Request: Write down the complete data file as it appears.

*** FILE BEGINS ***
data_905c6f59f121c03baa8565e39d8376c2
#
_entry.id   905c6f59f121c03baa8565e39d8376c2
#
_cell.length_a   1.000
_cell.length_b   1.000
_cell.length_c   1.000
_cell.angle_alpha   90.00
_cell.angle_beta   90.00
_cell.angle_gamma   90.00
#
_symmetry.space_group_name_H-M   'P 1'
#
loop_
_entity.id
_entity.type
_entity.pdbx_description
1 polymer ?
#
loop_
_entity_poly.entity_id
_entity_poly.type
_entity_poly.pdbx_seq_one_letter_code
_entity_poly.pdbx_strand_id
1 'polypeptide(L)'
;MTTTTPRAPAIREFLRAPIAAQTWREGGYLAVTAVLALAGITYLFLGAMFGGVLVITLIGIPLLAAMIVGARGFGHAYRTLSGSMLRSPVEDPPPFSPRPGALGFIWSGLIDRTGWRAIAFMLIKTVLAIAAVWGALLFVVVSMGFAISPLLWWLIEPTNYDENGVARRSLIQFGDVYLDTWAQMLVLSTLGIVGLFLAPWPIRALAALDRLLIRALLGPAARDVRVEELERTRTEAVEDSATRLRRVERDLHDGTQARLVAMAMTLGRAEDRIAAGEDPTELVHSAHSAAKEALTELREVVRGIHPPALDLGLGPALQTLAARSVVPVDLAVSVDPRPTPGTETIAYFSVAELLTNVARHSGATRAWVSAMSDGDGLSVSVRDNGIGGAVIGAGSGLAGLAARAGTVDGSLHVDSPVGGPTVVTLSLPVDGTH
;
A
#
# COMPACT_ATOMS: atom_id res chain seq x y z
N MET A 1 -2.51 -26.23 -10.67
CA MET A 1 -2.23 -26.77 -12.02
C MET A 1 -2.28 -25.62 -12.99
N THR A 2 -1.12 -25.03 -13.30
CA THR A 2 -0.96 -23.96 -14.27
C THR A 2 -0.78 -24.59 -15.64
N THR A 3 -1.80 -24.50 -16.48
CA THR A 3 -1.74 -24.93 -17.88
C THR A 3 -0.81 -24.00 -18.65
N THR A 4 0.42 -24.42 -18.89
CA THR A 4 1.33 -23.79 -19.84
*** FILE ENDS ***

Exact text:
data_905c6f59f121c03baa8565e39d8376c2
#
_entry.id   905c6f59f121c03baa8565e39d8376c2
#
_cell.length_a   1.000
_cell.length_b   1.000
_cell.length_c   1.000
_cell.angle_alpha   90.00
_cell.angle_beta   90.00
_cell.angle_gamma   90.00
#
_symmetry.space_group_name_H-M   'P 1'
#
loop_
_entity.id
_entity.type
_entity.pdbx_description
1 polymer ?
#
loop_
_entity_poly.entity_id
_entity_poly.type
_entity_poly.pdbx_seq_one_letter_code
_entity_poly.pdbx_strand_id
1 'polypeptide(L)'
;MTTTTPRAPAIREFLRAPIAAQTWREGGYLAVTAVLALAGITYLFLGAMFGGVLVITLIGIPLLAAMIVGARGFGHAYRTLSGSMLRSPVEDPPPFSPRPGALGFIWSGLIDRTGWRAIAFMLIKTVLAIAAVWGALLFVVVSMGFAISPLLWWLIEPTNYDENGVARRSLIQFGDVYLDTWAQMLVLSTLGIVGLFLAPWPIRALAALDRLLIRALLGPAARDVRVEELERTRTEAVEDSATRLRRVERDLHDGTQARLVAMAMTLGRAEDRIAAGEDPTELVHSAHSAAKEALTELREVVRGIHPPALDLGLGPALQTLAARSVVPVDLAVSVDPRPTPGTETIAYFSVAELLTNVARHSGATRAWVSAMSDGDGLSVSVRDNGIGGAVIGAGSGLAGLAARAGTVDGSLHVDSPVGGPTVVTLSLPVDGTH
;
A
#
# COMPACT_ATOMS: atom_id res chain seq x y z
N MET A 1 -2.51 -26.23 -10.67
CA MET A 1 -2.23 -26.77 -12.02
C MET A 1 -2.28 -25.62 -12.99
N THR A 2 -1.12 -25.03 -13.30
CA THR A 2 -0.96 -23.96 -14.27
C THR A 2 -0.78 -24.59 -15.64
N THR A 3 -1.80 -24.50 -16.48
CA THR A 3 -1.74 -24.93 -17.88
C THR A 3 -0.81 -24.00 -18.65
N THR A 4 0.42 -24.42 -18.89
CA THR A 4 1.33 -23.79 -19.84